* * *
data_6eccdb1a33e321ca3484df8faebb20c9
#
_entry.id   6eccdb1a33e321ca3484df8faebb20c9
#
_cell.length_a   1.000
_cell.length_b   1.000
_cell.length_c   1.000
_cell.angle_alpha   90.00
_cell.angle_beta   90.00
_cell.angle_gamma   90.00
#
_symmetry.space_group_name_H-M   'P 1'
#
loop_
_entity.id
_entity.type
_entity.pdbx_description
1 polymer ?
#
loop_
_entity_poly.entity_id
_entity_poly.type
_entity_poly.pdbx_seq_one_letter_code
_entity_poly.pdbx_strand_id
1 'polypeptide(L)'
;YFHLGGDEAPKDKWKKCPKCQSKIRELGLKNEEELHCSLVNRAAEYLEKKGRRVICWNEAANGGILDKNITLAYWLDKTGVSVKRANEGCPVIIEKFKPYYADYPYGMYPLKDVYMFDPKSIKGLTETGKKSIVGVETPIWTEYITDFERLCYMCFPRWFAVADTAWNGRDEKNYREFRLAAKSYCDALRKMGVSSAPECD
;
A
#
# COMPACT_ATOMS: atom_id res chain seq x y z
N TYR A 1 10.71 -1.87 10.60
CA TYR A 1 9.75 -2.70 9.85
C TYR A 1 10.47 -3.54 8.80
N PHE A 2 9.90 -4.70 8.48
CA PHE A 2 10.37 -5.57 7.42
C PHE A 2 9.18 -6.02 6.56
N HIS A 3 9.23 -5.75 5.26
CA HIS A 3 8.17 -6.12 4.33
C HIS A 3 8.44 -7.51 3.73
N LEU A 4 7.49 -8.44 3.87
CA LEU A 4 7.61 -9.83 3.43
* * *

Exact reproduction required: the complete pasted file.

data_6eccdb1a33e321ca3484df8faebb20c9
#
_entry.id   6eccdb1a33e321ca3484df8faebb20c9
#
_cell.length_a   1.000
_cell.length_b   1.000
_cell.length_c   1.000
_cell.angle_alpha   90.00
_cell.angle_beta   90.00
_cell.angle_gamma   90.00
#
_symmetry.space_group_name_H-M   'P 1'
#
loop_
_entity.id
_entity.type
_entity.pdbx_description
1 polymer ?
#
loop_
_entity_poly.entity_id
_entity_poly.type
_entity_poly.pdbx_seq_one_letter_code
_entity_poly.pdbx_strand_id
1 'polypeptide(L)'
;YFHLGGDEAPKDKWKKCPKCQSKIRELGLKNEEELHCSLVNRAAEYLEKKGRRVICWNEAANGGILDKNITLAYWLDKTGVSVKRANEGCPVIIEKFKPYYADYPYGMYPLKDVYMFDPKSIKGLTETGKKSIVGVETPIWTEYITDFERLCYMCFPRWFAVADTAWNGRDEKNYREFRLAAKSYCDALRKMGVSSAPECD
;
A
#
# COMPACT_ATOMS: atom_id res chain seq x y z
N TYR A 1 10.71 -1.87 10.60
CA TYR A 1 9.75 -2.70 9.85
C TYR A 1 10.47 -3.54 8.80
N PHE A 2 9.90 -4.70 8.48
CA PHE A 2 10.37 -5.57 7.42
C PHE A 2 9.18 -6.02 6.56
N HIS A 3 9.23 -5.75 5.26
CA HIS A 3 8.17 -6.12 4.33
C HIS A 3 8.44 -7.51 3.73
N LEU A 4 7.49 -8.44 3.87
CA LEU A 4 7.61 -9.83 3.43